Green tea extracts may slow smokers’ lung damage
A new study suggests that daily consumption of a green tea extract from Lung Chen tea may slow the damage of cigarette smoke in the lungs. The animal-based study, led by Judith Mak from The University of Hong Kong, was just published in the journal Respiratory Medicine.
What was the cause of the tea’s success?
“The precise mechanisms of the protective role of green tea against cigarette smoking-induced lung injury are currently unclear,” explained the researchers. “Lung Chen tea contains the largest amount of EGCG when compared with other Chinese teas and EGCG has the highest antioxidant capacity among different catechins and dietary compounds such as vitamins C, E and black tea.”
Lung Chen tea, also called Long Jing or dragonwell, is grown in Hangzhou along the Yantze river in Zhejiang province of southern China. It’s pan-fried instead of steamed and expensive.
It appears unlikely black or Oolong tea perform as well.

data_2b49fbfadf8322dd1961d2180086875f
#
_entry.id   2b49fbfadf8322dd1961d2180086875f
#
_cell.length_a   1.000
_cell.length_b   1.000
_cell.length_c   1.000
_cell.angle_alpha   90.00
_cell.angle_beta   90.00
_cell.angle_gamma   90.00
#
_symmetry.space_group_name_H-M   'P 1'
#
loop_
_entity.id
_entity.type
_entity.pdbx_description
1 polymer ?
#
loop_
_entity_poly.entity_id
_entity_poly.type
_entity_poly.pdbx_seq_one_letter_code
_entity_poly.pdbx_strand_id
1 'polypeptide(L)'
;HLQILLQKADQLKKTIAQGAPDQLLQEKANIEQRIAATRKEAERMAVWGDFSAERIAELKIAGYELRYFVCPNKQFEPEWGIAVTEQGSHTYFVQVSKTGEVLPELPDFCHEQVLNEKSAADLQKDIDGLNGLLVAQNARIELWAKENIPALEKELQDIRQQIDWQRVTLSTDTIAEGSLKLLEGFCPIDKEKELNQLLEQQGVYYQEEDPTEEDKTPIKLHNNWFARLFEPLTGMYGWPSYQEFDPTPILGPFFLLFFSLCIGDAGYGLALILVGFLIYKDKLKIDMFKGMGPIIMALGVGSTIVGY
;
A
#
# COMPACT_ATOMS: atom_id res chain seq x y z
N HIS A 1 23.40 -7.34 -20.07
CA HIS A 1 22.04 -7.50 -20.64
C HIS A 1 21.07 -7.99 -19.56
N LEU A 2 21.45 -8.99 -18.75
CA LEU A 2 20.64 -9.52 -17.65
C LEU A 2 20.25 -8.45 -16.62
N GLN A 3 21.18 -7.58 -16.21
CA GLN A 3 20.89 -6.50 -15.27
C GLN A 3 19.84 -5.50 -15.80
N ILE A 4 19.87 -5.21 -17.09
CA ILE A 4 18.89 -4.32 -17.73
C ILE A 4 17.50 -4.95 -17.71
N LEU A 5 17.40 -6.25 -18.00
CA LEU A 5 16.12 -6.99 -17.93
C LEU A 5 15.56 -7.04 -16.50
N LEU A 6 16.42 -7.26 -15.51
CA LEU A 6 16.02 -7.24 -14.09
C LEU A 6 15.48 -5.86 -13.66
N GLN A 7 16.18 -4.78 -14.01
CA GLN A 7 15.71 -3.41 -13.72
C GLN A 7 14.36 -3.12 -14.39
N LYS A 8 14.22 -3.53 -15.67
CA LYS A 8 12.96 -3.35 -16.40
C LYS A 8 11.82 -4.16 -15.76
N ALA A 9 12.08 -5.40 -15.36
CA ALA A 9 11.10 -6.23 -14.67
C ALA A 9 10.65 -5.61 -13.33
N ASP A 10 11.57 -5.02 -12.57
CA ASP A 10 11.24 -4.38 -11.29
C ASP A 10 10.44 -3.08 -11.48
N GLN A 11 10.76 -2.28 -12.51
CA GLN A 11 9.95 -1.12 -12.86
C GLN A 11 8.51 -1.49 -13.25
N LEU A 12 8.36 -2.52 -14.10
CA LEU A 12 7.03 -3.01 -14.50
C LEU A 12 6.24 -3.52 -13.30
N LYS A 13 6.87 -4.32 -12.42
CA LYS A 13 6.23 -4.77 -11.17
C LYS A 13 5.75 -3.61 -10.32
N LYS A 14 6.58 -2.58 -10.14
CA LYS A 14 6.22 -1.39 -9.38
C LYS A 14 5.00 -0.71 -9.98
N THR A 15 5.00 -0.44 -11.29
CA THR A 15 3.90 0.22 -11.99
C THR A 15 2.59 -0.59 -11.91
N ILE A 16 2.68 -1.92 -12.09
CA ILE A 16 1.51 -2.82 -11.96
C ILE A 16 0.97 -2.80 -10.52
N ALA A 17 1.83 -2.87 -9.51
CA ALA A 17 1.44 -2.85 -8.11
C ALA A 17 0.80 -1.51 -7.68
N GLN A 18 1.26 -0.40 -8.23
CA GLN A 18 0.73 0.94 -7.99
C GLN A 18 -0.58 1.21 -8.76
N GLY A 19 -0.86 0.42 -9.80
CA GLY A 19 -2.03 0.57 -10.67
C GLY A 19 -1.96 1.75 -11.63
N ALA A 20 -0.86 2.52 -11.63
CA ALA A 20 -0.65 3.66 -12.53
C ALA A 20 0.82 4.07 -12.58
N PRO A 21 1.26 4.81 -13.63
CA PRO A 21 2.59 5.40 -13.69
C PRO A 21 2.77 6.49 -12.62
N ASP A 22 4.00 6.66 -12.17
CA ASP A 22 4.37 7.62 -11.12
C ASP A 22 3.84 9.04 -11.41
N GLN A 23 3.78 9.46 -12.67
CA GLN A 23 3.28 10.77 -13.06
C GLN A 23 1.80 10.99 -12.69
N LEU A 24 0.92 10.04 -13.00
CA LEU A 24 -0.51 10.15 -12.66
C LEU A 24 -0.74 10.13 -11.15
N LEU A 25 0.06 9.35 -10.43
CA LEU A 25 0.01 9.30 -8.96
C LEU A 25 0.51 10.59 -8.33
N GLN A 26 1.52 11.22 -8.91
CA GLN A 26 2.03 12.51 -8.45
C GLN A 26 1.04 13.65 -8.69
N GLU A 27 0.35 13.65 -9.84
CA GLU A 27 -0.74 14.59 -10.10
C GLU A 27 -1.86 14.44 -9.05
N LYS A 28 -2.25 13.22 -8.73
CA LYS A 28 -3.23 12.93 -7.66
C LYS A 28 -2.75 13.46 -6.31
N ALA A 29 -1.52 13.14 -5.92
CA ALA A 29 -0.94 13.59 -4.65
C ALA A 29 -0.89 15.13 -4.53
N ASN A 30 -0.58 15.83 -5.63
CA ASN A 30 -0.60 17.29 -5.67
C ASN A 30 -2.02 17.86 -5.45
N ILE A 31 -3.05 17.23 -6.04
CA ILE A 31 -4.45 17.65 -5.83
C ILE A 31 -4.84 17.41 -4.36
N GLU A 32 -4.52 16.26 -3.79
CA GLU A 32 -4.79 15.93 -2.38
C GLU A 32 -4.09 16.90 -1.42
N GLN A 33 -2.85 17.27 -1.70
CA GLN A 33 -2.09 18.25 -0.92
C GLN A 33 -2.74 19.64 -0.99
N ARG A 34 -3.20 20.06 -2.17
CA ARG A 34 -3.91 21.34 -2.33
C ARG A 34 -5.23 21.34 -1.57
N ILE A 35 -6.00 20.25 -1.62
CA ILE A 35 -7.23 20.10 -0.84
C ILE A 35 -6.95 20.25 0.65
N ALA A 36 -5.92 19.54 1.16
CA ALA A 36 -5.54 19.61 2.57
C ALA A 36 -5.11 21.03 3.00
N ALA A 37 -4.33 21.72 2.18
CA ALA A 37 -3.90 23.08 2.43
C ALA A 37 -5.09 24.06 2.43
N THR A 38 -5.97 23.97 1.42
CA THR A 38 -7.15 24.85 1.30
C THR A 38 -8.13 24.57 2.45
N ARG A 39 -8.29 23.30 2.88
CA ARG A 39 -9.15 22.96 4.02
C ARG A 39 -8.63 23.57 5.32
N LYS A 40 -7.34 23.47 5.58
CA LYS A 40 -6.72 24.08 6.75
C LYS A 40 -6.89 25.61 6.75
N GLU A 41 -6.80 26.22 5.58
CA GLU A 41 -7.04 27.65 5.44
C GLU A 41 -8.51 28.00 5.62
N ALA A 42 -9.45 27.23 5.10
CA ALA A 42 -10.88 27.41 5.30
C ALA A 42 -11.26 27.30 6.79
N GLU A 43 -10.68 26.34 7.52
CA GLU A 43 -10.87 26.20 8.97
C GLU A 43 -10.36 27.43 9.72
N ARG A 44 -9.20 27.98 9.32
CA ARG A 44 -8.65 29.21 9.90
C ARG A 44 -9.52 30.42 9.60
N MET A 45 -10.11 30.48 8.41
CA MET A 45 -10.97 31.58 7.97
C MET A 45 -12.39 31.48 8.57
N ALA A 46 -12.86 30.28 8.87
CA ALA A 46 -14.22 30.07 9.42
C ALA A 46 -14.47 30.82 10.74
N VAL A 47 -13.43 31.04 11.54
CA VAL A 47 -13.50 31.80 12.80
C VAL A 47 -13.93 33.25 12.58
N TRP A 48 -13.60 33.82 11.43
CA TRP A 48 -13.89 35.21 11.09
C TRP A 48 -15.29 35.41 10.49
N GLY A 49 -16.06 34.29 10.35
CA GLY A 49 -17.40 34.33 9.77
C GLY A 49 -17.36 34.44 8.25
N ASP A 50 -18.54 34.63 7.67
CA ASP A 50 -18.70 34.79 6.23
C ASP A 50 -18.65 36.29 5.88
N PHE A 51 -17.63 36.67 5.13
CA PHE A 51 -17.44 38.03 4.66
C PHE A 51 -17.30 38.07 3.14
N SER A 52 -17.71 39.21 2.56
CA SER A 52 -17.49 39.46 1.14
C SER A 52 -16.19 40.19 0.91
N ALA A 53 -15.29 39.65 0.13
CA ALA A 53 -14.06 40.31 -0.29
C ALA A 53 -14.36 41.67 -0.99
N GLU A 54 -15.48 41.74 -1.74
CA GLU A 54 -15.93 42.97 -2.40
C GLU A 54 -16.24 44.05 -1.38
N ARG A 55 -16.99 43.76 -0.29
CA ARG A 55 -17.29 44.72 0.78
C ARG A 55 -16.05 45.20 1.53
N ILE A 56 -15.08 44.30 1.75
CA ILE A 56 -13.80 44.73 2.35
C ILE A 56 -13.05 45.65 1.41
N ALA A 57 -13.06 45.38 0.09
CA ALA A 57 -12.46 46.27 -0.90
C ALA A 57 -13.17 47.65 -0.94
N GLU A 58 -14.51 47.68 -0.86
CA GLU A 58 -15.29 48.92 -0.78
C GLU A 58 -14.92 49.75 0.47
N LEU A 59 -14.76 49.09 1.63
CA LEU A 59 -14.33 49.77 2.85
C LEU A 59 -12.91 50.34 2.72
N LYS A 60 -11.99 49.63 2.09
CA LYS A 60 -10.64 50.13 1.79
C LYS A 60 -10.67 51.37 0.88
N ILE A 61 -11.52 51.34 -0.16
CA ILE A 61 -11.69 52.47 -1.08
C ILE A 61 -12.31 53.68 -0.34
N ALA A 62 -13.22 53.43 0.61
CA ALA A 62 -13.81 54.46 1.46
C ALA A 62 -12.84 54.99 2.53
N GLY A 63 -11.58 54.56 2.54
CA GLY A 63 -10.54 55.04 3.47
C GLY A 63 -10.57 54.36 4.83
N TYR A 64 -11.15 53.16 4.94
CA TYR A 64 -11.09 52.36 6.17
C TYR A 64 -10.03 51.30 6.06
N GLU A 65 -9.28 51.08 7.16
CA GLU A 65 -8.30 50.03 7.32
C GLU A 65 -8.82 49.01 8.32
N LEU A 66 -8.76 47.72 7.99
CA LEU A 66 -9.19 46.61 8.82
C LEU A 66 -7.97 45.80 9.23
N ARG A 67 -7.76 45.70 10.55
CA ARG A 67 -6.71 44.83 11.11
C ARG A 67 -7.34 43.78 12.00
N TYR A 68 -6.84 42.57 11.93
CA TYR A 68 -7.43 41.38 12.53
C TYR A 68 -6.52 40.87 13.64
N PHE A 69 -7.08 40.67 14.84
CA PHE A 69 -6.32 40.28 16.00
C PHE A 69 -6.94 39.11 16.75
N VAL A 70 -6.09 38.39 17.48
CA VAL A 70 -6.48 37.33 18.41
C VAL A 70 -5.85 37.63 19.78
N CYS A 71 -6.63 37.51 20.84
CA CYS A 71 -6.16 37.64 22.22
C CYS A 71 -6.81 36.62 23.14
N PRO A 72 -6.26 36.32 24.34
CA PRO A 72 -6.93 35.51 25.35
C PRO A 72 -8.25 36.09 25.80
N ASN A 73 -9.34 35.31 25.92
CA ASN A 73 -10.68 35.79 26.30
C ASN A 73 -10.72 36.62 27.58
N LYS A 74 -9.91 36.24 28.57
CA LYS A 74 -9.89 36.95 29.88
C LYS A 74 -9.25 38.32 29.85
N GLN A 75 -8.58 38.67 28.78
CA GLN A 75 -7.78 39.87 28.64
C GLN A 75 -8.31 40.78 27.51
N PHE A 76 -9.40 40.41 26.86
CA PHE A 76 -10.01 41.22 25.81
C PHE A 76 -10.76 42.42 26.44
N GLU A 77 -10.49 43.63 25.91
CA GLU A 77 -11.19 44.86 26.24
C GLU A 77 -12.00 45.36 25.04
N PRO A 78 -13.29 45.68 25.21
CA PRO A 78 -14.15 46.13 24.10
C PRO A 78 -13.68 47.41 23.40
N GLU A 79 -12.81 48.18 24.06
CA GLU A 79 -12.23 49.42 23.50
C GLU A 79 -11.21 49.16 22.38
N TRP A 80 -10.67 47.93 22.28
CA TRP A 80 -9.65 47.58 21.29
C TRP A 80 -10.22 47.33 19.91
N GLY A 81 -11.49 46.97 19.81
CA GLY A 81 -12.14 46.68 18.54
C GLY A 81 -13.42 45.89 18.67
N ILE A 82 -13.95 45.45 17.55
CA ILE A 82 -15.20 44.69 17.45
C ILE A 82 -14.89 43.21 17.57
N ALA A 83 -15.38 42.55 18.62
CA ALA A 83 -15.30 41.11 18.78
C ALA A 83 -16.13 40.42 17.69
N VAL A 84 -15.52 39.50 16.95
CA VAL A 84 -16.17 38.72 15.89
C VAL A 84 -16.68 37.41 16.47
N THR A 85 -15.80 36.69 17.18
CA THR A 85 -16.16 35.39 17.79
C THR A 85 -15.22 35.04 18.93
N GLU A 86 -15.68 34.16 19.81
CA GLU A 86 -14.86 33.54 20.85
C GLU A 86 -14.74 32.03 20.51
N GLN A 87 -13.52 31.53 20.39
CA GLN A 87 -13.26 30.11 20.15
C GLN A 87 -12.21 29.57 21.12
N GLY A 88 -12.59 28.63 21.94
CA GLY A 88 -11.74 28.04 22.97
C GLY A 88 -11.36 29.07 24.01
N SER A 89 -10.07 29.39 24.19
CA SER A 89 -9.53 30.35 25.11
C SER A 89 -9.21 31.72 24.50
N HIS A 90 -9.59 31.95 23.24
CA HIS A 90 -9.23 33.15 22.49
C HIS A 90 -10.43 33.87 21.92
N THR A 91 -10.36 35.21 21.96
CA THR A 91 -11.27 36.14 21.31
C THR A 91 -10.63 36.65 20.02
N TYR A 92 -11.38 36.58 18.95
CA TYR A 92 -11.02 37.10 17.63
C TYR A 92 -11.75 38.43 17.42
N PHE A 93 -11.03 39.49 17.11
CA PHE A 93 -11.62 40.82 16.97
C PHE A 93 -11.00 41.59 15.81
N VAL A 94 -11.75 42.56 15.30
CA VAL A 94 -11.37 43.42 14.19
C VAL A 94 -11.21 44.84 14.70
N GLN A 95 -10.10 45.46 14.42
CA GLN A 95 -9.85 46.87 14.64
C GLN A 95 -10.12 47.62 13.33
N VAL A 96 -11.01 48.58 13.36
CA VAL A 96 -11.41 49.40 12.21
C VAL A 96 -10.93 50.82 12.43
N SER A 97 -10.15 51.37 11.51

Green tea contains between 30 and 40 per cent of water-extractable polyphenols, while black tea (green tea that has been oxidized by fermentation) contains between 3 and 10 per cent. Oolong tea is semi-fermented tea and is somewhere between green and black tea.
Is this a license to smoke like a chimney and expect to prevent cancer or COPD? No. However, this information may come in handy for those who are exposed to a lot of second-hand smoke, such as restaurant and bar staff members. Most people want to live long enough to see their children and grandchildren grow up and succeed in life.
For more information on the parameters of the study and it’s possible implications, go to “Green tea extracts may slow smokers’ lung damage.”
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